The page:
Yesterday, The Sweet Dead Life by Joy Preble debuted from Soho Teen and I’m so excited to be included on the tour for this wonderful book! Below is my review, and we’ve also got a copy up for giveaway thanks to the lovely folks at Soho Teen, so do be sure to check out the details, and good luck!
The Sweet Dead Life by Joy Preble (Soho Teen,May 14th, 2013)-Jenna Samuels is surely dying. After all, she has a rash on the bottoms of her feet, she can hardly walk ten feet without getting out of breath, her blood cell count is wonky, she’s always cold and thirsty, and her pee is green. Doctors can’t figure out what’s wrong and being fourteen is hard enough as it is without an unexplained illness as an added complication. Her brother, Casey, is a stoner, but he did quick sports to work a second job because frankly, their mom is a mess. She hasn’t been the same since their father left, and now hardly leaves the house, putting Casey and Jenna in the position of having to fend for themselves. One day, after Jenna collapses, Casey puts her in their Prius to drive to the hospital, only to flip the car, ending up in a ditch. After Jenna sees the state that Casey is in, after the crash, she can’t help but think it’s too late for him, but when she wakes up in the hospital, he walks in her room looking better than ever. No more zits, stoner flab, or miasma of defeat. Casey is now the very picture of teenage health. He’s also acting very mysteriously, and Amber, the EMT that claimed to have been at the scene of the accident, has been following them around and nosing into their business. The sorry state of Jenna’s mom is certainly none of Amber’s business, nor is the sorry state of their family in general, with a father that left over 5 years ago, leaving only a short note and a coupon for a local Tex Mex restaurant.
Turns out there’s a pretty good reason for Casey’s transformation, and it has quite a bit to do with the strange little nubs growing out of his back. And feathers. Yep, Casey is an A-word (angels..shhhh) and Amber, as it turns out, is his mentor. Casey was sent back to help Jenna and his family, and maybe even find their father, but it won’t be easy.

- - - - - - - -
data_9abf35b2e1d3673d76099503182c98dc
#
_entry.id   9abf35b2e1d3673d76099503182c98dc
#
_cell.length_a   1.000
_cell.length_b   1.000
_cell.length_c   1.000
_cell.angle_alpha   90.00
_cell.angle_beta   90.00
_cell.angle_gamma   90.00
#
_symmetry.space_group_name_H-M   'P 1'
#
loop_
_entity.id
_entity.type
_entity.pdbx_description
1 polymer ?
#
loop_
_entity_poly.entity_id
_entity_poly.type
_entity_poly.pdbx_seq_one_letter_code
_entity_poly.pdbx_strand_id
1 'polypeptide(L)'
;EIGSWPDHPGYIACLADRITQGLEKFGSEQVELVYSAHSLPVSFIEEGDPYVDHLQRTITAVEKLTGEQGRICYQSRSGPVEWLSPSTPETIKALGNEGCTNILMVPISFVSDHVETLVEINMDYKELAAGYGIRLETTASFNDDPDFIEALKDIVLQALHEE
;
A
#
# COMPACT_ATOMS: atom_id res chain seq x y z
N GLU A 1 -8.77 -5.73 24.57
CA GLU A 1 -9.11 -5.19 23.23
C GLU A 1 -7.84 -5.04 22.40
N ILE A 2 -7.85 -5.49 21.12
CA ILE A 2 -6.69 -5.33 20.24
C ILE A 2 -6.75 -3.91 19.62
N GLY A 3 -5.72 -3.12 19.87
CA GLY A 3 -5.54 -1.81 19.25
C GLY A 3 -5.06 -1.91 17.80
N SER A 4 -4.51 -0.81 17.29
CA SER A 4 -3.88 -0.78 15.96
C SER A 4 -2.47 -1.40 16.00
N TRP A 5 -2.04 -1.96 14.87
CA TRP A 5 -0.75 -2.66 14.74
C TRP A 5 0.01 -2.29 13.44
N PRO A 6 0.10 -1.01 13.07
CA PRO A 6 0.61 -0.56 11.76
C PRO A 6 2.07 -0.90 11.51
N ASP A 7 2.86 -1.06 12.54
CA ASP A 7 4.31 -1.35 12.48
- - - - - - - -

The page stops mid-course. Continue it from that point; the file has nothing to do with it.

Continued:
I’m notoriously hard on YA, possibly because at my advanced age of 36, it’s hard for me to go back to those seemingly carefree days of my teens. However, I had no problem whatsoever falling under the spell of Jenna Samuels. She has a refreshingly pragmatic voice for such a young girl and her wry observations of people and places had me laughing out loud. The kid’s got a lot on her plate: a mom that can’t function as a person, much less a mother, a brother that, until now, has been a bit of a drain on the family, and she really, really misses her dad, but her fierce spirit shines through, and when she finds out her brother is an angel, she handles it with characteristic aplomb.
There’s a mystery here, and it’s actually a rather smart one, and if it seems as if a few pieces may be missing, keep in mind, this is from the somewhat limited (if whipsmart) viewpoint of an eighth-grader, who is certainly not omniscient, but is very able to make connections when the evidence is presented to her, and she adds more than her share to the investigation into why she’s been so sick and also her mother’s declining health. While the mystery is definitely a high point of the book, it’s really Jenna’s delightful and insightful observations, her struggle with abandonment by her father, and having to take on much more than an eighth-grader should that fuels this charming novel. In fact, Jenna reminds me, fondly,of the astute Ingrid Levin-Hill who is featured in the superb Echo Falls series by Peter Abrahams. A word on the villian: while certainly not without his considerable flaws,he isn’t an over-the-top evil character, and there are plenty of shades of grey to the mystery. Another delightful surprise: other than Casey’s designs on his ex-girlfriend, a cheerleader, there’s no romance in sight in The Sweet Dead Life, at least not for Jenna. Don’t get me wrong, there’s nothing wrong with a little romance, but I think it would have detracted from the story considerably, and I was happy to focus on the awesome Jenna and the mystery at hand (in Texas no less!! Come on, I’m a Texas girl, can’t help it.) Now, the book isn’t wrapped up in a pretty bow at the end, but it’s a realistic ending, with a considerable amount of hope for the future in the mix, and plenty of directions for the author to take the story. Consider me a big fan of Jenna and Casey Daniels (and Amber-she’ll grow on you just like she grows on Jenna) and I very much hope a sequel is in the works for this funny, intelligent novel! Joy Preble doesn’t talk down to her young readers, and there’s plenty in The Sweet Dead Life to entertain young and old alike.
Author comments are in a darker gray color for you to easily identify the posts author in the comments